Hamouri, along with 29 other detainees in Israeli prisons, reportedly began an indefinite hunger strike on Sunday to protest against administrative detention. This is an Israeli practice, commonly used against Palestinians who are subject to the military justice system rather than civil justice, under which suspects can be detained for renewable six-month terms without charge or any access to the evidence against them, on the grounds that they might break the law in future in released.

Israeli authorities say the practice is necessary to prevent terrorist attacks and protect sensitive intelligence sources. However, human rights campaigners argue that Israeli authorities use it excessively and it violates the right of suspects to due process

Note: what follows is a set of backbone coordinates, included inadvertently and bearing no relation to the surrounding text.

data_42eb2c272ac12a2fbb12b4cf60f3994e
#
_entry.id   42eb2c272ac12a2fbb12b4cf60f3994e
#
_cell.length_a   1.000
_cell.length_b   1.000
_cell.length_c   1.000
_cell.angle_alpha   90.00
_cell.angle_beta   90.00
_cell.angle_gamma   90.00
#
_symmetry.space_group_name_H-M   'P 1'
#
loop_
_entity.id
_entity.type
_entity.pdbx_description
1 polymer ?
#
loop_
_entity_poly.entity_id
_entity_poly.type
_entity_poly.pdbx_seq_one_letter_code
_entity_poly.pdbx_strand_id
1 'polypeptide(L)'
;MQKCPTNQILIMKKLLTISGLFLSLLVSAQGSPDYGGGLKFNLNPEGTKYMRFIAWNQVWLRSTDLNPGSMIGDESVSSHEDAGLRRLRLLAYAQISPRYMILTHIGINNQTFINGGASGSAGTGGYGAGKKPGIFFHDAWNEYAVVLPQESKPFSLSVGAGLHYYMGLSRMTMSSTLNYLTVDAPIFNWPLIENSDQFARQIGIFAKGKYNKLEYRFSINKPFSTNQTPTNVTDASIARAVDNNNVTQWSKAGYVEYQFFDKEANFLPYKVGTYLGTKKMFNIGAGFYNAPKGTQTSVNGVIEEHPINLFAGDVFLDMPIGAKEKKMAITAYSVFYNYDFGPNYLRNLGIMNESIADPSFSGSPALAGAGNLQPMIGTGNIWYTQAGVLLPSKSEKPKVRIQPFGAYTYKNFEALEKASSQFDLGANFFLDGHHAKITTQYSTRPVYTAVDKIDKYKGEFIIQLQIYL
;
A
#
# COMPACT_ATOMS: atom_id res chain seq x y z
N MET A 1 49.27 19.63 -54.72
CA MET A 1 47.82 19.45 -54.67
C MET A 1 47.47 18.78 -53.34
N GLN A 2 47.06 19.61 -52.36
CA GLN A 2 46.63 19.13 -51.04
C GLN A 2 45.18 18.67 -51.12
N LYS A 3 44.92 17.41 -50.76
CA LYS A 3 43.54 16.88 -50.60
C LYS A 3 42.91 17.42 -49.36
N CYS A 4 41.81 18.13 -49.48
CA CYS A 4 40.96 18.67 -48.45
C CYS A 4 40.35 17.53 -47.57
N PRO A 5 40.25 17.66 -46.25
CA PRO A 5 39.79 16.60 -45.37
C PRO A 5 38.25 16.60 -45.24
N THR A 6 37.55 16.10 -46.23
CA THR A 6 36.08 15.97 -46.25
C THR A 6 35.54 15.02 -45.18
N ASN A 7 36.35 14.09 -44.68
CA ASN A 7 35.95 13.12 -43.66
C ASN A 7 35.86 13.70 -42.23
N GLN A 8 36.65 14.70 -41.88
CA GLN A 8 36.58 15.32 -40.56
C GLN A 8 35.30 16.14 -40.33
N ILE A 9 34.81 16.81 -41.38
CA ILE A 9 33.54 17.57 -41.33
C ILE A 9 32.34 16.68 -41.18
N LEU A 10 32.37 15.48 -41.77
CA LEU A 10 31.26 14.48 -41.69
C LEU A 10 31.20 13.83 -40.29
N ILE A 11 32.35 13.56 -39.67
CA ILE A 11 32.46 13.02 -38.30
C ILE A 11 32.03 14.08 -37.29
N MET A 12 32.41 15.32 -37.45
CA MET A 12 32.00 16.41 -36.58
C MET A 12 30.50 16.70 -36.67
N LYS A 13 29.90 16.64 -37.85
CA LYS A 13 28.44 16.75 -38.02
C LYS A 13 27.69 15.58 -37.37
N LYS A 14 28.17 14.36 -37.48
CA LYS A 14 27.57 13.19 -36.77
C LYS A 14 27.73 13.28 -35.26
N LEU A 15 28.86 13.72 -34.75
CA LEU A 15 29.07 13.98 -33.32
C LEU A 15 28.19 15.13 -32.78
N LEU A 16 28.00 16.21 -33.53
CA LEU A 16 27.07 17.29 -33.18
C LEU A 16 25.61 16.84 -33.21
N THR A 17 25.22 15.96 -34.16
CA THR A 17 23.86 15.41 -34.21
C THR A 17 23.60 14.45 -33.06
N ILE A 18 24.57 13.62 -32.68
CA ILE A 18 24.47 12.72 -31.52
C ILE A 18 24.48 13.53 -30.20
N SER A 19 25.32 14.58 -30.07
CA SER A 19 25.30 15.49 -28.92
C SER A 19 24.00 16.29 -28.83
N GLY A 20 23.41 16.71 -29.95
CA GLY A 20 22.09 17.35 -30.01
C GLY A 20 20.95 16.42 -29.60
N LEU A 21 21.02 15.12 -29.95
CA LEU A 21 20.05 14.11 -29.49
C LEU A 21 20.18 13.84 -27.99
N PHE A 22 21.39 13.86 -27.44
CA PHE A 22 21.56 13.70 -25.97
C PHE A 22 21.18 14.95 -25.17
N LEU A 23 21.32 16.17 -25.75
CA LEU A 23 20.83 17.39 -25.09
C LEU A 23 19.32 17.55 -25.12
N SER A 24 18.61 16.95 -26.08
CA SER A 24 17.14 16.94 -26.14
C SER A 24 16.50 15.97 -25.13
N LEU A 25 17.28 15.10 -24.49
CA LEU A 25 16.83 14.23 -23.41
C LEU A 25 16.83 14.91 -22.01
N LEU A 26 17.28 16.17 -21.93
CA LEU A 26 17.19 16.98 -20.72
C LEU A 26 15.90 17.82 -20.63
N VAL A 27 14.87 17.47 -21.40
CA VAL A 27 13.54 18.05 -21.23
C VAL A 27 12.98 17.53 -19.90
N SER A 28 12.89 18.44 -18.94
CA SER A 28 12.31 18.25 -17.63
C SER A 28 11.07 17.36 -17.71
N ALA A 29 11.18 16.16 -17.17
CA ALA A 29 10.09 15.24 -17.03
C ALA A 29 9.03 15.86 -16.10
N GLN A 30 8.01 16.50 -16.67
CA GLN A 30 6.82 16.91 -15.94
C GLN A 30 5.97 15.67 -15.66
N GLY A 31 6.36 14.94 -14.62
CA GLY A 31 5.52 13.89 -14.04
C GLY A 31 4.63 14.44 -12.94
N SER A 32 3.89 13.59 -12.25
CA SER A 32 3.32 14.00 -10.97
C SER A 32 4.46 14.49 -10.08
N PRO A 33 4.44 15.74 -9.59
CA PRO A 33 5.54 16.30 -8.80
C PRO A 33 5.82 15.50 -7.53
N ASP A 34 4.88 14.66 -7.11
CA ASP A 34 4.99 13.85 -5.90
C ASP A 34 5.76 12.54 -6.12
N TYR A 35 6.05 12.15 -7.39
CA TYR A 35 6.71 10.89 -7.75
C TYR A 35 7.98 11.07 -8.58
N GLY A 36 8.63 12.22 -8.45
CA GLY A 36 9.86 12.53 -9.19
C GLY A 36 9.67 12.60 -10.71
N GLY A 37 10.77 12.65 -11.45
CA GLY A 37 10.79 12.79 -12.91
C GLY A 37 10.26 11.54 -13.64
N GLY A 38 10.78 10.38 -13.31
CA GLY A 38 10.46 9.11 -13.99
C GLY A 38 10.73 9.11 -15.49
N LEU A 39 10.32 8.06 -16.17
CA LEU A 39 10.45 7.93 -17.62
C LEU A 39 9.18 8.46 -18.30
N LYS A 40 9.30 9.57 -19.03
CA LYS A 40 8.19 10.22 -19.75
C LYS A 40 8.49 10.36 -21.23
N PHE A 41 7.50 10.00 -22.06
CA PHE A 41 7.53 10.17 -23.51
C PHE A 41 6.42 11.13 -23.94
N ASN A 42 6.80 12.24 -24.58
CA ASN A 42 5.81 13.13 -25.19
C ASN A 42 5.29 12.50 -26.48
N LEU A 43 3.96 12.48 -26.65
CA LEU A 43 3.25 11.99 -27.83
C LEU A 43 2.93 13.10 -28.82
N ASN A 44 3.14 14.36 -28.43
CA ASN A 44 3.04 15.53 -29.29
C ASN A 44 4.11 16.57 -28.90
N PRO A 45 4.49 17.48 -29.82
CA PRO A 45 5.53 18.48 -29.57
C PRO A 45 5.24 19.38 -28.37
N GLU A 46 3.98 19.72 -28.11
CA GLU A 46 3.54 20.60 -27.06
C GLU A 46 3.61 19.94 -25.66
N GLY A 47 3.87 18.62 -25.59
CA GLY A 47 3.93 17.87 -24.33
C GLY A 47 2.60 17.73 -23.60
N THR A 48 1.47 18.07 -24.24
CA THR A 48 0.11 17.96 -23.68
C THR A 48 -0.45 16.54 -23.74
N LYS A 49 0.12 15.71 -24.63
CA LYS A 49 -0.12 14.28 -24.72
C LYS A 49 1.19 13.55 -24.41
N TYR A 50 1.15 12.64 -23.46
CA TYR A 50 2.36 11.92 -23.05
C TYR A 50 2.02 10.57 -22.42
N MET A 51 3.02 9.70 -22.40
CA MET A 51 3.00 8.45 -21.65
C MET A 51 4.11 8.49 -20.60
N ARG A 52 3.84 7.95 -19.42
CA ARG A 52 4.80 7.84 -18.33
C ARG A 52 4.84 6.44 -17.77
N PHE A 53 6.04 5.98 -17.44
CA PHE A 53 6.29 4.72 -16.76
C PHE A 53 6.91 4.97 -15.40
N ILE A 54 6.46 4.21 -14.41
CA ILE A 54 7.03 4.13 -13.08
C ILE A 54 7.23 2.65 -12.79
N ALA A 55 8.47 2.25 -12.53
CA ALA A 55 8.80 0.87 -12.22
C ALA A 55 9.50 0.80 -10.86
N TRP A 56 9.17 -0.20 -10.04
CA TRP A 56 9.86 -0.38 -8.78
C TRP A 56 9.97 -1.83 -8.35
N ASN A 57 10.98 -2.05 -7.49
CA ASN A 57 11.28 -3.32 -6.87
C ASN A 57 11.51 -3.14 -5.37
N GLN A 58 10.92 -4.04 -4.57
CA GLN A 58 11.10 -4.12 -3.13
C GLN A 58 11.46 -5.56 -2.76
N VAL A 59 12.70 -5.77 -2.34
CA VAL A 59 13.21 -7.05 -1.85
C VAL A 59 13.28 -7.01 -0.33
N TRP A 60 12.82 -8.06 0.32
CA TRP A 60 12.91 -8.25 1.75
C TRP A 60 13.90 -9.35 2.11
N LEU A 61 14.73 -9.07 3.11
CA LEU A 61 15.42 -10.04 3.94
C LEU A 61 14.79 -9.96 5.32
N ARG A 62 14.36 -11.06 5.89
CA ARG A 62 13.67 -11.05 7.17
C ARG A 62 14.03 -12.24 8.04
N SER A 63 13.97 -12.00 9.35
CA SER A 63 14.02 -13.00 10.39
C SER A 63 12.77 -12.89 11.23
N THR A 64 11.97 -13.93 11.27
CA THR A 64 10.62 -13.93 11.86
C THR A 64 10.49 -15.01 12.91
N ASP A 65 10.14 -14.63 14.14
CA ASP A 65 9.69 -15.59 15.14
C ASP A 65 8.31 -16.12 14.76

Israel is currently holding 743 administrative detainees, the highest number since 2008, according to Israeli human rights group HaMoked.

In July, 37-year-old Hamouri was transferred to a maximum-security prison called Hadarim, where he was placed in a tiny isolation cell. It came after he wrote a letter to French President Emmanuel Macron asking for the help of the French government, according to #JusticeforSalah.

His wife, French national Elsa Lefort, and their two children, who live in France, have been prevented from visiting or even speaking to Hamouri on the telephone since his arrest.

Hamouri has been imprisoned by Israel a number of times, including a seven-year sentence between 2005 and 2011 for his alleged role in an assassination plot against a chief rabbi.